Cognitive Behavioral Therapy for ADHD Children
Cognitive Behavioral Therapy (CBT) for children with Attention Deficit Hyperactive Disorder (ADHD) helps identify cognitive distortions to change emotional and behavioral responses to daily situations. For example, children with ADHD may feel different from others, which can influence their self-esteem. CBT can be used to better your child’s self-esteem, which can help them succeed in many areas of their life. CBT can also help your child organize their thoughts and separate complex tasks into manageable parts.
Our team at The Better You Institute can help your child change their dysfunctional thoughts to think in a more realistic, rational way. For example, if your child makes a mistake in school, they may conclude that they are not good enough. The statement “I’m not good enough” can be changed to “Sometimes I make mistakes, but that’s okay. Mistakes are part of the learning process”. This type of self-talk encourages the child to continue to try and persevere even when they make mistakes. The clinician can also help the child recognize times where they succeeded and did not make any mistakes.
Acceptance and Commitment Therapy for ADHD Children
Acceptance and Commitment Therapy (ACT) for children helps the child and the parents lean into the child’s needs through their values. ACT guides the therapist in helping the child and their family identify the child’s values and, therefore, what the child needs to keep the same or change. Through mindfulness, we can take better control of our thoughts, emotions, and behaviors. ACT combines mindfulness techniques with understanding our values to promote behavior changes that fit. ACT also entails total acceptance. When a child feels they are loved and supported just the way they are, they have the safety for risk-taking. Through guided exercises like metaphor and paradox use, experiential activities, you and your child will learn how to have a healthy relationship with thoughts, feelings, memories, physical sensations that may be feared, avoided, or punished currently. Learn how to recontextualize and accept your child’s inner experience to best understand the actions they present to you.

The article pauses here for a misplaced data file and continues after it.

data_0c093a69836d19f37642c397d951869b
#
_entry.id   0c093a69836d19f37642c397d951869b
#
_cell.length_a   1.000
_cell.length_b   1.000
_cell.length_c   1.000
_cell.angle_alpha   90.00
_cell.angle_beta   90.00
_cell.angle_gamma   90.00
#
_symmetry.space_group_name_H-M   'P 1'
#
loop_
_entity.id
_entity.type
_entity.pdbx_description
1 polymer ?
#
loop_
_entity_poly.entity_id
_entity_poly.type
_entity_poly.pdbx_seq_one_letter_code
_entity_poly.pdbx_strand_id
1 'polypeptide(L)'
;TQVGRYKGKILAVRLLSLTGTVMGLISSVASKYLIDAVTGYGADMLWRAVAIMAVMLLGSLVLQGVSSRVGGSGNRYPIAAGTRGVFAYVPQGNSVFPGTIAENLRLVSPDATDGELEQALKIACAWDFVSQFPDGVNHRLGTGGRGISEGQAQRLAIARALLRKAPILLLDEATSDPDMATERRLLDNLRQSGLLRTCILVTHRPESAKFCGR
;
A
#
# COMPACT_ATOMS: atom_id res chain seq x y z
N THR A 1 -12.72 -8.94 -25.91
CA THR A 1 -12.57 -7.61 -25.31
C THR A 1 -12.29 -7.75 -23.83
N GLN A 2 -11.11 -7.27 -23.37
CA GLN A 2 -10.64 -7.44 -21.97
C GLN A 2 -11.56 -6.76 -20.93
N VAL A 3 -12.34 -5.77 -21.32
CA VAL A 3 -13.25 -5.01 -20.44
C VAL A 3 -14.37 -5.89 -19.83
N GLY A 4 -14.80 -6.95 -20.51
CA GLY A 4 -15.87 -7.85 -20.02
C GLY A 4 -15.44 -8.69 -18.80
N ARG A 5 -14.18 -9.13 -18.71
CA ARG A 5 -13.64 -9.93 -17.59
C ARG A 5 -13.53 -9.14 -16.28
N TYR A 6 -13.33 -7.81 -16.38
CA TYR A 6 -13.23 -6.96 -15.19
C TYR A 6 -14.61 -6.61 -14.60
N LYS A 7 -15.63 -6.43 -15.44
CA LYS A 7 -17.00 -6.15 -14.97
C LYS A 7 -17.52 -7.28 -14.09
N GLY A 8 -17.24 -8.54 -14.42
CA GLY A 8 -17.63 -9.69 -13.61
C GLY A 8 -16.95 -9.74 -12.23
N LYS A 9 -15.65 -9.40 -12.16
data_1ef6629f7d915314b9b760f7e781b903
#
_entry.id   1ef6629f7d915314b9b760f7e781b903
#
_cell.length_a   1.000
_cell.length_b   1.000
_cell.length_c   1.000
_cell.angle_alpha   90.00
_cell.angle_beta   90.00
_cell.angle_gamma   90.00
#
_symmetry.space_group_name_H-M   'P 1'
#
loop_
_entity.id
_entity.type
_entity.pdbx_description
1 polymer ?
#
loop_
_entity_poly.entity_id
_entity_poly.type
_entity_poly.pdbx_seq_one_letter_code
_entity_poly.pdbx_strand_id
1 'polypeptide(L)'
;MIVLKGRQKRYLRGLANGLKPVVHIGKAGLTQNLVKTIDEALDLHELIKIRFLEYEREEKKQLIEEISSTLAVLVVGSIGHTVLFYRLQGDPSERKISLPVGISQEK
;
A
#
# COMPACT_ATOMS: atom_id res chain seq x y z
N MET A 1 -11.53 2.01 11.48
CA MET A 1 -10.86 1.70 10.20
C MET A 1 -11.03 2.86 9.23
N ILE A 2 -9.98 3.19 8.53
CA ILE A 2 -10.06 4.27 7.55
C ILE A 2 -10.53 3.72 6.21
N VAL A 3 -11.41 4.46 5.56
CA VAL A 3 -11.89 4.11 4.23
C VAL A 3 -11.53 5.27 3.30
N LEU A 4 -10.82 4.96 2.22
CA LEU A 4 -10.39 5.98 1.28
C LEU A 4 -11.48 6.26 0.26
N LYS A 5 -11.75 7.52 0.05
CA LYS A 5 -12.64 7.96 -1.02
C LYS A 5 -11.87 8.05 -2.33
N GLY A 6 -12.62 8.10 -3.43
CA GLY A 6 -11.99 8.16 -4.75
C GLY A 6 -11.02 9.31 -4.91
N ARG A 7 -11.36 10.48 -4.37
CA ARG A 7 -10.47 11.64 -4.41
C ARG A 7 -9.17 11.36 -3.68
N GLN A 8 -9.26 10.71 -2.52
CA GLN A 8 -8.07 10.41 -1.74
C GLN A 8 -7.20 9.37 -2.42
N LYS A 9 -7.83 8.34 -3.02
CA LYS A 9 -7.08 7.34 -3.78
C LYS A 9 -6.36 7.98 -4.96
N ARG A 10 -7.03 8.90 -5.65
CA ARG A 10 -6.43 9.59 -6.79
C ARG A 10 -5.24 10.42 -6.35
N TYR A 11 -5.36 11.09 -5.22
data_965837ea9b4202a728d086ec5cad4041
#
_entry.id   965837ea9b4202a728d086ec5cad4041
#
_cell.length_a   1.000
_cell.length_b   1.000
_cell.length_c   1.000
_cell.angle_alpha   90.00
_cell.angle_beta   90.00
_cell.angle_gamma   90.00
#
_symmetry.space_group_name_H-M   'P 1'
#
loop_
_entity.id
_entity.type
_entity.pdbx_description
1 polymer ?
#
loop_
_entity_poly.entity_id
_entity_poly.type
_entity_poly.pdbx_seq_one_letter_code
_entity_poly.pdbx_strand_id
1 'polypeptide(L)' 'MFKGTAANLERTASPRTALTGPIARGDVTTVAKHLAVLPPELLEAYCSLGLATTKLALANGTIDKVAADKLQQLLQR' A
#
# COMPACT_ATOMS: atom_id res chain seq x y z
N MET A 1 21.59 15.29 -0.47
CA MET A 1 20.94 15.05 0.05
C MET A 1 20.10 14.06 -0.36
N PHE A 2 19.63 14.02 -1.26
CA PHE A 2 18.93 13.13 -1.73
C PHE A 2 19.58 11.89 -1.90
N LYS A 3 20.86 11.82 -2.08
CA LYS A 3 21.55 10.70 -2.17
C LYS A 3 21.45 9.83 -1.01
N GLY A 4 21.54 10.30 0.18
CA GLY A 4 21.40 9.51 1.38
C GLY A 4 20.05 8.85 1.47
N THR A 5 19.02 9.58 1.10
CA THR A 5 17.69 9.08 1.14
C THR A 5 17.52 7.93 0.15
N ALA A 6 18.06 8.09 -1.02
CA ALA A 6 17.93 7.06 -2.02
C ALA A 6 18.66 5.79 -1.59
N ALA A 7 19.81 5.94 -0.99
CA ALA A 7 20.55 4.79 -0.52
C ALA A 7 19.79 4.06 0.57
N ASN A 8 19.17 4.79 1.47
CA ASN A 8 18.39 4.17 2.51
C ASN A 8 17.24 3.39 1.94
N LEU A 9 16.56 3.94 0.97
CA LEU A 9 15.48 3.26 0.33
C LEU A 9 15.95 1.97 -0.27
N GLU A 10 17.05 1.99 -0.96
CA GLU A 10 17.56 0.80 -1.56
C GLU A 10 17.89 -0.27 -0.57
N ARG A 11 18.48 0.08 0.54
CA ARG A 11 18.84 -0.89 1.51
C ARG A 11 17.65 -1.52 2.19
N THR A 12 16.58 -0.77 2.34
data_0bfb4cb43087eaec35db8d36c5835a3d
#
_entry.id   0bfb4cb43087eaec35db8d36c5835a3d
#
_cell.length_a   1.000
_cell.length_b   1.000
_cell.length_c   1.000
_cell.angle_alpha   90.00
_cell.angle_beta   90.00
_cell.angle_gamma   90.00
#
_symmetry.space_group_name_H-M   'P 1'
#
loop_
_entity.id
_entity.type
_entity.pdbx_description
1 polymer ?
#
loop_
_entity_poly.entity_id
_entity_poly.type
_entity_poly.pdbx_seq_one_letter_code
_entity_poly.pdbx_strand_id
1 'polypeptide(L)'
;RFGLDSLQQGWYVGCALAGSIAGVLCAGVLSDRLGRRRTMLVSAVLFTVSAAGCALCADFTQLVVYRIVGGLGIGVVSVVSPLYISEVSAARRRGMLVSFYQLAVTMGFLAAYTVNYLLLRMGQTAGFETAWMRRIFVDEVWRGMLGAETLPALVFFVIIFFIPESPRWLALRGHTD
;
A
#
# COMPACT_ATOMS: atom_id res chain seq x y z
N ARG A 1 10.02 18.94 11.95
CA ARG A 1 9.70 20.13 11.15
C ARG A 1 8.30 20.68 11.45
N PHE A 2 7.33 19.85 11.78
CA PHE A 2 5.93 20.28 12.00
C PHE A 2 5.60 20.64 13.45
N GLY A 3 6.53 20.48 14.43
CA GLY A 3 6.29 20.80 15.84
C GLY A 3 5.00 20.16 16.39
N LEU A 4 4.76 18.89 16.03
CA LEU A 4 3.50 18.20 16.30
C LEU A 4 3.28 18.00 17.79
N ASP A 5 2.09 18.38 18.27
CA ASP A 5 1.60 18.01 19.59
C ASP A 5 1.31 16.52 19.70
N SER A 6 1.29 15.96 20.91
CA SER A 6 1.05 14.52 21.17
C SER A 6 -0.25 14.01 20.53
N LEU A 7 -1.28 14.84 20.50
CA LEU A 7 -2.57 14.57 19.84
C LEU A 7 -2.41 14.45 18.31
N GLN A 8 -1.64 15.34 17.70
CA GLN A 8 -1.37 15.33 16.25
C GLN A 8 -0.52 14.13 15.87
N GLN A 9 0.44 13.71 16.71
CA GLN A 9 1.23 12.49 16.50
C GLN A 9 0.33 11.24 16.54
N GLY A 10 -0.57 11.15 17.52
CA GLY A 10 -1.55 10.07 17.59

Child Trauma Therapy
Trauma of any type is challenging to work through, especially at a young age. Therefore, it is crucial to deal with and process traumatic experiences to move on from the trauma. Though trauma cannot be erased, trauma therapy allows children to process the experience.
One technique that we utilize is the SMART Approach, which stands for Sensory Motor Arousal Regulation Treatment. The SMART approach helps children learn how to regulate and repair their emotions through sensory exploration. This approach not only helps children by engaging the sensory, motor, limbic, and arousal systems for self-exploration, it can also help the caregiver connect and hold more space for the child’s trauma symptoms.
Child Abuse Therapy
No child should have to go through any type of abuse. Children are typically not able to rationalize abuse. The inability to understand and make sense of the abuse instills fear, mistrust, shame, guilt, unworthiness, helplessness, and so much more. Survivors of abuse often have an internal battle with themselves. The first step to child abuse therapy is to establish trust. Afterward, the clinician will identify troubling symptoms in the child due to the abuse they suffered and will try to help them deal with those symptoms. Then, the clinician will allow the child to communicate to them the abuse to be able to develop the skills to cope with the abuse.
Here at The Better You Institute, we practice Trauma-Focused Cognitive Behavioral Therapy (TF-CBT) and Art Therapy to help children process their trauma. TF-CBT is a formulated treatment that helps children understand and process their traumas while having the support of their loved ones involved in their treatment. Art therapy helps children express themselves in various ways as sometimes they are not able to find the words to describe what they’re feeling and thinking. Art therapy helps them tap into a developmentally appropriate expression of Self.